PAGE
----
A Nigerian man who drove down Henry Street in Dublin at 60 mph knocking down shoppers like "skittles in a bowling alley" has been jailed for five years by Judge Elizabeth Dunne.
Jacob Odubajo sped down the crowded pedestrianised street without slowing or swerving to avoid people before ploughing into the back of a stationary construction van, Dublin Circuit Criminal Court was told .
The incident happened at lunch time and witnesses described a Ford Escort turning from O'Connell Street and the engine being revved. Horrified onlookers were thrown into the air before the final crash just outside Arnotts department store.
Sergeant Michael O'Sullivan said one witness described the scene as like a bowling alley with people being knocked over like skittles. Another said it looked like a bomb had gone off.
Ten people, in total, required hospital treatment following the incident, with two of these described as suffering serious injuries.
Sgt Sullivan said the scene that greeted him on his arrival at 1.05 pm was one of chaos and mayhem with people scattered around the street. Odubajo was restrained by security staff from nearby shops and arrested once the gardai had arrived.
Odubajo (36), from Clonliffe Road, Drumcondra, pleaded guilty to 10 counts of reckless endangerment and two counts of dangerous driving causing serious harm on October 18, 2001.
Judge Dunne said that the psychiatric report claimed Odubajo had received a letter on the morning of the incident refusing him asylum but the only explanation she heard in court was that he found it difficult to come to terms with the recent death of his mother, as well as that of his brother
"I can only describe this incident as grevious wrongdoing and it is a miracle that more serious injury or even death did not occur," she said.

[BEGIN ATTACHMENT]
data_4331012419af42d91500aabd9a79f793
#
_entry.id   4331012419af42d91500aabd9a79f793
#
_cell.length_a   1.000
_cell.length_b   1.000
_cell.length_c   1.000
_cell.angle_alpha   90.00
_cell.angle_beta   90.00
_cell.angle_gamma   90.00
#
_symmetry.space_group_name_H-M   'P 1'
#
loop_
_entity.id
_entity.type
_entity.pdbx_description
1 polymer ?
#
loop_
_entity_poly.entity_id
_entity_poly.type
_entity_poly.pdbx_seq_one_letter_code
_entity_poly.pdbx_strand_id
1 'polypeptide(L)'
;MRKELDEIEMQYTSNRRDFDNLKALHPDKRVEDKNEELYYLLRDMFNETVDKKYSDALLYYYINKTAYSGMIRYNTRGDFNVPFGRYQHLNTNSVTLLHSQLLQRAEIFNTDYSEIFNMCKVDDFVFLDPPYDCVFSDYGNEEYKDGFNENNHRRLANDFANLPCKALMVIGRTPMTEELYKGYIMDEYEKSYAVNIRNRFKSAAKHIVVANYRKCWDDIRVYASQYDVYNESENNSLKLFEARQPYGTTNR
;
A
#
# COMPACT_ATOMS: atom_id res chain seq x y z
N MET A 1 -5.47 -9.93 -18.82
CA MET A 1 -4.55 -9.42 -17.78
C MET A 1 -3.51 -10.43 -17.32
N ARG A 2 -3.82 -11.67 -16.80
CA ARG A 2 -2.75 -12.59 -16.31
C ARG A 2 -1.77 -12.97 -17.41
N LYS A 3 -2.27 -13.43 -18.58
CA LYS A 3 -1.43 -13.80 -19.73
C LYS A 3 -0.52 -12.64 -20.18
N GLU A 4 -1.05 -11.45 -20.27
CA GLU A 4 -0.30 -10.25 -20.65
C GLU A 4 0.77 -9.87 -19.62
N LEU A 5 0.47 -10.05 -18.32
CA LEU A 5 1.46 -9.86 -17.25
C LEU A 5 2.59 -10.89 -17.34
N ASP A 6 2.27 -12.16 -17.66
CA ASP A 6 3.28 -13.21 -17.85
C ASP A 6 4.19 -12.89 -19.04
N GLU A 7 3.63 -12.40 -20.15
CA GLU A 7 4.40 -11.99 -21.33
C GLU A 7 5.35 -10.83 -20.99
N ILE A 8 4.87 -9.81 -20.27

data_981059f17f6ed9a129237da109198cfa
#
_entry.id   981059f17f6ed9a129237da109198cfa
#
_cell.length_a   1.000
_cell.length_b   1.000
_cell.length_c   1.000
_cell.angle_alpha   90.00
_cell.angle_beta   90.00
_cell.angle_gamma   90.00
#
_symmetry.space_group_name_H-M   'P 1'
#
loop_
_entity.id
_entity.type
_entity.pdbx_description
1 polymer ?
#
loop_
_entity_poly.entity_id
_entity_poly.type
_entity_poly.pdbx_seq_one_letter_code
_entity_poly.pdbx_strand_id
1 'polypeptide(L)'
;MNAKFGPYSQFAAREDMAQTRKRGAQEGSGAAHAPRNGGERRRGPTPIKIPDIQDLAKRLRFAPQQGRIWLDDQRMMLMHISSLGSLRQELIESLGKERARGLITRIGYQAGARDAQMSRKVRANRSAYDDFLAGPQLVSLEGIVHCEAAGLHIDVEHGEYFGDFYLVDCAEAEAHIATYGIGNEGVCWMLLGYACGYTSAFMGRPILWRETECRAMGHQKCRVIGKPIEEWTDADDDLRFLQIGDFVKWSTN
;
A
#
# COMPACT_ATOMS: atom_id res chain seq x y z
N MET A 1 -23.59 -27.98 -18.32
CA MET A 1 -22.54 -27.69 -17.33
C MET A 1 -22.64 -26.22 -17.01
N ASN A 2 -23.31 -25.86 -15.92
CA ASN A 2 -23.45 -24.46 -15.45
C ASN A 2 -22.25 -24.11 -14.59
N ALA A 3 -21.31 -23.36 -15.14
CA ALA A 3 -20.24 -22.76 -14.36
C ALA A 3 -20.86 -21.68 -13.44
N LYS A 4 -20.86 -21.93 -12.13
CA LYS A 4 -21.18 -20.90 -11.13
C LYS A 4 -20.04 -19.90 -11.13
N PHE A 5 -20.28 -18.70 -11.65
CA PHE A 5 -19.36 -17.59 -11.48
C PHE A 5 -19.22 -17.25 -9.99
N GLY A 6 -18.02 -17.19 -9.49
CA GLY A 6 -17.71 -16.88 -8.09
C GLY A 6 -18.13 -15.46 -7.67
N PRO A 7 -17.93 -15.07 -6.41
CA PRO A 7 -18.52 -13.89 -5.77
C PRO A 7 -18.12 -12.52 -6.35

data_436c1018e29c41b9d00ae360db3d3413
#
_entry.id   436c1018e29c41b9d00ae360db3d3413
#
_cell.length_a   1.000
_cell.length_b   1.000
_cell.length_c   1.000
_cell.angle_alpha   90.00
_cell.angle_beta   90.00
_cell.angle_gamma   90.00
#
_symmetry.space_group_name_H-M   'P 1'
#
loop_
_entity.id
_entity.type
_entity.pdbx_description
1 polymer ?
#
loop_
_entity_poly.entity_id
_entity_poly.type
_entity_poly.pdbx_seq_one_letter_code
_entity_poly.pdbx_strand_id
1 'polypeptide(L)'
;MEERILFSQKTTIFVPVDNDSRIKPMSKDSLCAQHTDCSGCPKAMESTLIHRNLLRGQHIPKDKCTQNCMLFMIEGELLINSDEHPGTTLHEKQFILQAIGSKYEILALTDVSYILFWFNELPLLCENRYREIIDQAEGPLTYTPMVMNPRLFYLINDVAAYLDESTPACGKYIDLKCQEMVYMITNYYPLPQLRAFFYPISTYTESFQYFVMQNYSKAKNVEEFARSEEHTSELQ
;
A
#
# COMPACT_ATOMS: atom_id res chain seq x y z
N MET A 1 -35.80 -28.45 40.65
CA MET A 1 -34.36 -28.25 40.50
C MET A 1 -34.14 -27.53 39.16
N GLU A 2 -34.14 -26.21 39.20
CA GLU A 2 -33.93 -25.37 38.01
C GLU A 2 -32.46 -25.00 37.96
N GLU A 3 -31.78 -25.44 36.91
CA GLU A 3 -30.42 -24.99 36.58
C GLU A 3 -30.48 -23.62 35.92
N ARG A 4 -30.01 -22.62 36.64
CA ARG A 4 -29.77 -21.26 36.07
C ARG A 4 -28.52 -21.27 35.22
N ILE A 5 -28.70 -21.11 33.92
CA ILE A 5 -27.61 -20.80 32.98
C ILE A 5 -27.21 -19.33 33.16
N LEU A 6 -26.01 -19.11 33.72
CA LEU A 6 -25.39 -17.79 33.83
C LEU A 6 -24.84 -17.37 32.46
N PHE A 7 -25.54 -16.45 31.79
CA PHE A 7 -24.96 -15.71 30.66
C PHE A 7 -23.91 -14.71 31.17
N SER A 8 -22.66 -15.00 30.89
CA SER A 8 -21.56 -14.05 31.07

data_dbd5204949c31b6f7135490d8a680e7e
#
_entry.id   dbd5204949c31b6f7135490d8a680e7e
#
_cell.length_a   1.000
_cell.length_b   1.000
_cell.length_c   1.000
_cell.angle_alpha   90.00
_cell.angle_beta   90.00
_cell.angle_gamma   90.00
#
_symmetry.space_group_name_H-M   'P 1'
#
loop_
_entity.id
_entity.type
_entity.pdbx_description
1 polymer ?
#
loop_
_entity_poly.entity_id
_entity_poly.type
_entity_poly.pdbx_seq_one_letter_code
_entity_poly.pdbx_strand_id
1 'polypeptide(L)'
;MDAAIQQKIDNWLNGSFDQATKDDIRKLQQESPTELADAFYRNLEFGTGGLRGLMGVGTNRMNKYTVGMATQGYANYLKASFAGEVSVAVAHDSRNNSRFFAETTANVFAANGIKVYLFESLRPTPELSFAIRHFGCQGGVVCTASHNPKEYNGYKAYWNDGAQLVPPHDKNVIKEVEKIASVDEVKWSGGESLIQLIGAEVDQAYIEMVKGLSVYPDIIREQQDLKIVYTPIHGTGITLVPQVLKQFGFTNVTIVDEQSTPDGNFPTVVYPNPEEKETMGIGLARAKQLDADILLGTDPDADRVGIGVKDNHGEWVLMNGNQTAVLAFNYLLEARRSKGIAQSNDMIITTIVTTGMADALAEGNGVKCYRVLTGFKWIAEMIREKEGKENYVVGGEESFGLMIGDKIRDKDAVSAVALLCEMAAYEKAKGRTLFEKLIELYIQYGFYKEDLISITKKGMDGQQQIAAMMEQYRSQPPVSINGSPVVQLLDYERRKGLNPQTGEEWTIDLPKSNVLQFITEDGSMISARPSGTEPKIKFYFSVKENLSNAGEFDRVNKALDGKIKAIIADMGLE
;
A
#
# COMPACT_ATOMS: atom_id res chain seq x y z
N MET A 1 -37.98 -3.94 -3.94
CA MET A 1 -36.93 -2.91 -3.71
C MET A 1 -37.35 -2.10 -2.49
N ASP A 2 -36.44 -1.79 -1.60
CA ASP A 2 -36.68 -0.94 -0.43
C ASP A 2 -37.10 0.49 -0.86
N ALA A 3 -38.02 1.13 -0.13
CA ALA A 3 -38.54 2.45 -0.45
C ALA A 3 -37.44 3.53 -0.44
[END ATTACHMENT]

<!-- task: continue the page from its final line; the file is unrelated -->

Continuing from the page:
"No matter how tragic the personal circumstances of an accused may be, there is absolutely no justification for what occurred. This man has no mental illness, no handicap and no personality disorder and I'm finding it difficult to explain it.
"I don't accept the suggestion by the defence that it was more reckless than intentional. If you drive down a busy pedestrianised street at such speed it is only a natural assumption that injury to others will occur.
"What bothers me most is the significant distance that was covered and it is quite obvious that all the injured parties have been traumatised and some may be so for some time," Judge Dunne concluded.
An ashamed Odubajo got down on his knees outside the courtroom to beg for forgiveness from one of his victims, 17-year-old Paul Darigan, who had travelled up from Wexford to attend the hearing.
Mr Darigan doesn't remember the incident and suffered serious head and leg injuries, which were described as life-threatening. A brain scan discovered a contusion and there are concerns that a condition such as epilepsy could develop in the future.
He said he was in Dublin on the day with his school class to attend an open day at the Dublin Institute of Technology and was doing some shopping with friends afterwards when the incident happened.
"It was my Leaving Cert year, which will be one of the most important years of my life, but I definitely feel that my study was affected because I couldn't concentrate," he told Ms Pauline Whalley BL, prosecuting.
"I used to love playing hurling, soccer and cycling but I haven't been able to play any sports since. Any time I've tried my knee just dislocates.
"My social life has also suffered because just out walking with friends and my leg hurts. I'm also very conscious of cars driving behind me and my natural reaction is to jump whenever I hear them," he added.
Mr Darigan was one of the two people who received serious injuries. The other, Spaniard Pablo Busto who was heading back to work in Arnotts, was thrown up in the air by the speeding car, and suffered severe injuries to his left side. He has since returned to Spain.
All the other victims were treated in the Mater Hospital for injuries described as less serious.
Odubajo's sister, Nicola, told defence counsel Mr Patrick Gageby SC, that he was a quiet, gentle man who would never hurt a fly. He was seriously affected by the death of his mother, brother and grandfather in the months leading up to the incident.
His mother's death particularly hit him hard and he couldn't get home to Nigeria to attend the funeral. A video of the service she brought over to him in October was obviously very painful.